This blog is an archive of the Ed Reform 101 project, designed to give policy makers and the public clear, concise information about education reform. There are five posts in the series, which are also presented in the "Pages" column. Fact sheets in .pdf format will also be available soon.

Sunday, September 4, 2011

Part 1: Testing

In the world of the corporate reformer, standardized testing drives everything.

Judging teachers, principals, schools, and students; merit pay, tenure, and layoffs; allocating money; granting charters... it all starts with standardized testing. And it's an article of faith among the corporate "reform" set that standardized tests are fair, accurate, inexpensive, and good for students.

The people who actually study this issue and work with children, however, know that nothing could be further from the truth.

There is a place for standardized testing in New Jersey, but it is inappropriate to use standardized tests in high-stakes decisions that affect teachers and students. We can't measure a child's learning or a teacher's effectiveness when we put so much emphasis on secretive tests that are flawed in their construction, administration, and grading.

Yet almost every proposal put forward by the corporate reformers relies heavily on children filling in bubbles on a sheet of paper. So let's start this series by taking apart the myths about standardized testing.

What you should know about standardized testing:
  • Standardized tests are typically imprecise, unreliable, and biased against the poor and minorities. 
  • Too much emphasis on testing makes teachers focus only on what's tested and encourages cheating. 
  • Standardized tests are expensive, but they are graded by low-skilled, low-paid workers. 
  • Student test scores are a poor way to evaluate teachers. 
and worst of all..
  • Too much standardized testing is bad for kids.

Myth: Standardized tests are very accurate measures of student learning.
The Truth: Standardized tests are incomplete and often inaccurate measures of learning.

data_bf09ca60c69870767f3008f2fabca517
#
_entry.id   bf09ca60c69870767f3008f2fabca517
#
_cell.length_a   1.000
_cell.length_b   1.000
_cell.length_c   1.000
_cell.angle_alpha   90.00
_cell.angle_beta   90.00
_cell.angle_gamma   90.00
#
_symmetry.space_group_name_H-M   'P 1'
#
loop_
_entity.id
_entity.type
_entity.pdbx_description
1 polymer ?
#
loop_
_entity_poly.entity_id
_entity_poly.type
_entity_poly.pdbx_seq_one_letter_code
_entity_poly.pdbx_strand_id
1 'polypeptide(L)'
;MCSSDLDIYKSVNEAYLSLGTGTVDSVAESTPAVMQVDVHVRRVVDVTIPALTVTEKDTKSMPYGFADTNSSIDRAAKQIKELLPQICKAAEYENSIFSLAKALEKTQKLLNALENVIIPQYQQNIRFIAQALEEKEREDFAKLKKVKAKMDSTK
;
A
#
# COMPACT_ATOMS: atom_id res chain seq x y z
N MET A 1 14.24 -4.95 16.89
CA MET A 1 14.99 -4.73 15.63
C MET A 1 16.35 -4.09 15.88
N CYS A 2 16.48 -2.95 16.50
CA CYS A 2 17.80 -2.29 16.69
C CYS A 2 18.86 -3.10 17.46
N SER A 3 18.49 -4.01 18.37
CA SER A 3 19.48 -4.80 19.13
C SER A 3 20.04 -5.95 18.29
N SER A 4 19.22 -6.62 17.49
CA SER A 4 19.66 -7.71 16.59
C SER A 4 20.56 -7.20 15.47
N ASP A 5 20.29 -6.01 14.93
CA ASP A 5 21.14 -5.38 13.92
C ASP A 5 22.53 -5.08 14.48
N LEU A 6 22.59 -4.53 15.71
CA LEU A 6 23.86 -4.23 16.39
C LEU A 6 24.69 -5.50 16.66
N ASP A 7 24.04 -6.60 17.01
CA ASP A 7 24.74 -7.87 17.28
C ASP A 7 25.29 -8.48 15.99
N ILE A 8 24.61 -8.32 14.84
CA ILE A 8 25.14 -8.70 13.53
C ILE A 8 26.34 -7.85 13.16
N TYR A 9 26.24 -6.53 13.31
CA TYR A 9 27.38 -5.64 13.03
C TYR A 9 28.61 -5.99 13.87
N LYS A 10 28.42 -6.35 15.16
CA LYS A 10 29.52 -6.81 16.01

Myth: Standardized tests aren't biased; they treat all students equally.
The Truth: Standardized tests are often biased and unfair.
  • As FairTest, a national testing research and advocacy group, points out: "The damage created by high-stakes testing compounds rather than ameliorates the huge inequities caused by poverty and continuing racism."
  • A Stanford University study shows that standardized tests unfairly reinforce stereotypes minority and female students have of their intellectual ability.

Myth: Standardized tests don't change the way teachers teach.
The Truth: Standardized tests lead to "drill-and-kill" teaching.

Myth: Standardized tests are graded by well-trained professionals.
The Truth: Tests are often graded by poorly trained and low-paid workers.

Myth: Standardized tests are inexpensive, they don't drain dollars away from classrooms, and we have a good idea of what they cost.
The truth: Standardized tests are expensive and NJ has never run a cost/benefit analysis to determine their worth.

Myth: Cheating on standardized tests is a small problem that can be contained with a few extra measures.
The Truth: Cheating on standardized tests is running rampant, and even a huge investment of money into test security won't stop it.

Myth: Standardized tests are useful even for the youngest children.
The Truth: Children under age eight should NOT take standardized tests.

Myth: Standardized tests are an excellent way to evaluate a teacher's effectiveness.
The Truth: Standardized tests are a terrible way to evaluate teachers. More on this later in this series.

For more information on standardized tests, we recommend:

1 comment:

  1. Duke
    I've commented on your recent article on Jersey Jazzman.
    I hope my comment doesn't discourage you.
    Keep on truckin'
    Walt S.